We were fortunate to meet a manufacturer that cares deeply about their staff. They have a creche for the children, they pay into a central fund that helps in emergencies, and they pay above average (a high percentage over the minimum for all people.)

How was the experience navigating factories until you found those that you felt good about?

Finding someone to make our clothes has been the hardest thing we have done and the main reason it has taken us longer than planned to launch. The challenge for any new clothing businesses is most factories don?t want to work with you. The risk and cost for them are too high, and in some cases, their insurers won?t cover them to work with startups.

In addition to the capital/size requirements, we then had to layer on top of that our demands for quality, sustainability, transparency and ethical manufacturing. So the already small pool of potential partners becomes even smaller. Many manufacturers don?t want you to tell anyone else you are working with them – we weren?t expecting transparency to be such a sticking point.

Peak+Flow

In addition to the capital/size requirements, we then had to layer on top of that our demands for quality, sustainability, transparency and ethical manufacturing. So the already small pool of potential partners becomes even smaller

You have to find a partner that you feel good about working with and that you aren?t just taking because there are no other options.

When we started out, we looked at brands like Finisterre and thought we would follow them and produce in Portugal. They are well known for activewear and being in Europe would be appropriately governed. It turned out no one wanted to work with the numbers we had.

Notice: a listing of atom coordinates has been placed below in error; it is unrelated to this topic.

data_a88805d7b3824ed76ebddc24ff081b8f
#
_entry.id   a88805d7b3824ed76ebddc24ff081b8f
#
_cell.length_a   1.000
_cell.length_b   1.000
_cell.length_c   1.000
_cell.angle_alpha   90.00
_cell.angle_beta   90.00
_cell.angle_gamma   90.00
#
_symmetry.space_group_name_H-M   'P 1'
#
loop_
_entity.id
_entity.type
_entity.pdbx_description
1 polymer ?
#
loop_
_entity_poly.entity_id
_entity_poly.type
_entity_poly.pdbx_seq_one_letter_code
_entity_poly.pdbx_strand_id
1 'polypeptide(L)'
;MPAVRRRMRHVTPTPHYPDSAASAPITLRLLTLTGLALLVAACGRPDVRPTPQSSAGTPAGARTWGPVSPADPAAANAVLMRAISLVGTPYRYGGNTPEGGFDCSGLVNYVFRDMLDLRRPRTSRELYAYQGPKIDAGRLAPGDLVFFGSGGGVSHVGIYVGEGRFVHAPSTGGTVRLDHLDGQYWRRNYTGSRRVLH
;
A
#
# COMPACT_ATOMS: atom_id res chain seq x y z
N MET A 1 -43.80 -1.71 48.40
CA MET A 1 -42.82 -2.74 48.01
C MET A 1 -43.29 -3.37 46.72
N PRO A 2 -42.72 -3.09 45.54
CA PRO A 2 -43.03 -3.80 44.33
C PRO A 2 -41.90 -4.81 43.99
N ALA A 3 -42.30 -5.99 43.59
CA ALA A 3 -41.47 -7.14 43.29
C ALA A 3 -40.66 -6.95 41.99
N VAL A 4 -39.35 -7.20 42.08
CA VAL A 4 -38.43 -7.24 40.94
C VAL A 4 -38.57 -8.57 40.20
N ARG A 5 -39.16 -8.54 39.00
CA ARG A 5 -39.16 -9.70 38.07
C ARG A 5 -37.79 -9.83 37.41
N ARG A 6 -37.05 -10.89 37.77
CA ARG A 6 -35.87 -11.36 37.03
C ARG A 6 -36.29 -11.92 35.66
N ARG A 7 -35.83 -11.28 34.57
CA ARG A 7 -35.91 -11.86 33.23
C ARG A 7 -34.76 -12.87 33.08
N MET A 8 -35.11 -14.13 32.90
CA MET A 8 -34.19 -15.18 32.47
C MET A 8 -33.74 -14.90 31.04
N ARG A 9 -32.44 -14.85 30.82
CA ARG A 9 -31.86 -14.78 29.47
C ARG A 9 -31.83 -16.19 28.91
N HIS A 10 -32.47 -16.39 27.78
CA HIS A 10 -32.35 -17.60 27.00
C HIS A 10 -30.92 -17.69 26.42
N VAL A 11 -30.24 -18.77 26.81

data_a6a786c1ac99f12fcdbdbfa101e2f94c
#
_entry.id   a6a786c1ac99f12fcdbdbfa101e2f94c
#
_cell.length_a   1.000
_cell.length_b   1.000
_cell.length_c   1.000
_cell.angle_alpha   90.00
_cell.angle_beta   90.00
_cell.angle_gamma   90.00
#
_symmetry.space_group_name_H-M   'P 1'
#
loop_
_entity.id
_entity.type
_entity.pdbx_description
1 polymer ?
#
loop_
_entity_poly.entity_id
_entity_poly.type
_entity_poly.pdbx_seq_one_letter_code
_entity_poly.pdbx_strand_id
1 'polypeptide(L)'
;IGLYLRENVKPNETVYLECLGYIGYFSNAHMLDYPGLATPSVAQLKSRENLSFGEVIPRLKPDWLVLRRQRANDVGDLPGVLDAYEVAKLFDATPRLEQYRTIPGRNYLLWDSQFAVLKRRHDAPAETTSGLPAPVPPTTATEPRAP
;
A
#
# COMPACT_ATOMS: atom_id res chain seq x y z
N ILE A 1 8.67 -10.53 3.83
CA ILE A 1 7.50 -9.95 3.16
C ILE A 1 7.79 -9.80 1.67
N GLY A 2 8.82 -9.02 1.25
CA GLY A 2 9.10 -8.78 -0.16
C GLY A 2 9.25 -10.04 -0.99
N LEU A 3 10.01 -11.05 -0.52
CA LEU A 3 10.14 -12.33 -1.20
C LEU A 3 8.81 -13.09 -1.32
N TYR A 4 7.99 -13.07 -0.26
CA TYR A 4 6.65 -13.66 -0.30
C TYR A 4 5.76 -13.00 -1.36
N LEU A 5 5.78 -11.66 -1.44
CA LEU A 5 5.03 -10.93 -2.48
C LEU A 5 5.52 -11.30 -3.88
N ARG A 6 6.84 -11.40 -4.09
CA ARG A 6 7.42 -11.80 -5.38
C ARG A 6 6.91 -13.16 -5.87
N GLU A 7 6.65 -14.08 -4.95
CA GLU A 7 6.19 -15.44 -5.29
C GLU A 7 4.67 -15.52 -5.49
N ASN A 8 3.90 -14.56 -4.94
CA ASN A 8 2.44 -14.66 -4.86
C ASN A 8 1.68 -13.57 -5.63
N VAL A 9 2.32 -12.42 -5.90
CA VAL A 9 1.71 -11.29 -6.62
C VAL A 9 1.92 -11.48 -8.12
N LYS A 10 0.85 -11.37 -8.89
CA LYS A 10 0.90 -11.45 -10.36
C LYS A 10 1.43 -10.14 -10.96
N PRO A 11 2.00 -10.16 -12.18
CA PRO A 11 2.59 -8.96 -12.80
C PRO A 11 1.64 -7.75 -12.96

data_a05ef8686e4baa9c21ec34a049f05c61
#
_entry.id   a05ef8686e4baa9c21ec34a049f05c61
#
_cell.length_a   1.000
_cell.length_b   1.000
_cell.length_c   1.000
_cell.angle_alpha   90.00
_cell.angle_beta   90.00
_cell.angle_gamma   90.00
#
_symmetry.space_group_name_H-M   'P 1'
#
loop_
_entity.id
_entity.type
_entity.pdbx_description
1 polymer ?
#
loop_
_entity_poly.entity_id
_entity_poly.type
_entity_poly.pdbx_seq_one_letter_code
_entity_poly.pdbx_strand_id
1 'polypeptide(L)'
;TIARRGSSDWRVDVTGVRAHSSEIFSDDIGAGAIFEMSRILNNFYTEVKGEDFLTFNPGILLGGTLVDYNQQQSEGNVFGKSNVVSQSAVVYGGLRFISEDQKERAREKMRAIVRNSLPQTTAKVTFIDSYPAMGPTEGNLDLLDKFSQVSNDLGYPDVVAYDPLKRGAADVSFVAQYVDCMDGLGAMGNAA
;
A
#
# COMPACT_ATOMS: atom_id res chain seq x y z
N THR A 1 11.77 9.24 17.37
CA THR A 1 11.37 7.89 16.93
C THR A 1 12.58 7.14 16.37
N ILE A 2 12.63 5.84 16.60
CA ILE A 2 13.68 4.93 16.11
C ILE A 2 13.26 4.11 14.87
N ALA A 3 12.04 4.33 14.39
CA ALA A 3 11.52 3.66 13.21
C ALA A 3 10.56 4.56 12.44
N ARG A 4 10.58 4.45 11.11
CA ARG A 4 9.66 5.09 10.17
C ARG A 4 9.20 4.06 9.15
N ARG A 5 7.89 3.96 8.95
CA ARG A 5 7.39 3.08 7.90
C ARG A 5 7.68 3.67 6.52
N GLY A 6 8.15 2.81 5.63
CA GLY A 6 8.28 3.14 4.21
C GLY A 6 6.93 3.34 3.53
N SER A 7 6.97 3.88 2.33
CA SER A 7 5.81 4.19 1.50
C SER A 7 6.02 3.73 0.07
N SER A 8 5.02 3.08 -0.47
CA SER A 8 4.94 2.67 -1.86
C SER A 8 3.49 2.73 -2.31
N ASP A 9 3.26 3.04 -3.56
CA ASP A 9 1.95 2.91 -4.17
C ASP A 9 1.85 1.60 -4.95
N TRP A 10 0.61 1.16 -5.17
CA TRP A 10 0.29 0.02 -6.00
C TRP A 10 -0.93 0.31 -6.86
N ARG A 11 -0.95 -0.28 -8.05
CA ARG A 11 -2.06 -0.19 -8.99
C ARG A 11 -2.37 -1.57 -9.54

Next, we thought we would produce in the UK. It would be close to home, it would have good governance, and we could say we produced locally. That turned out to be almost impossible. The partners we found here really let us down. They were challenging to work with and, sadly, the capability to produce at high quality and scale has unfortunately left the UK.

This finally led us to Sri Lanka. We did a lot of research into options around the world, and we felt that they were the leaders in ethical manufacturing. They have a program called Garments without Guilt (which our manufacturing partner is a member of), and they have a robust legal framework in place for protecting workers. When we carried out the visit that we mentioned above, we came away feeling confident that we had found the right place and partner to make our garments.

The Premiere Product Line

What pieces will you include in your premiere line?

Our first essentials range focuses on clothing for a variety of active pursuits from yoga to surfing, and everything in between.?Each piece has been thoughtfully designed and tested by people who professionally have to live in their activewear all day, every day.

We have two product groups, Peak pieces, and Flow pieces. Peak pieces are designed for the explosive sports like HiiT and running. The Flow pieces are designed more for movement sports like surfing and yoga.

The 10 essentials are 5 women’s pieces (Peak Leggings, Peak Sports Bra, Peak Shorts, Flow Swimsuit, Flow Vest) and 5 men’s (Peak Shorts, Peak T-Shirt, Peak Vest, Flow Boardshorts and Flow Vest)?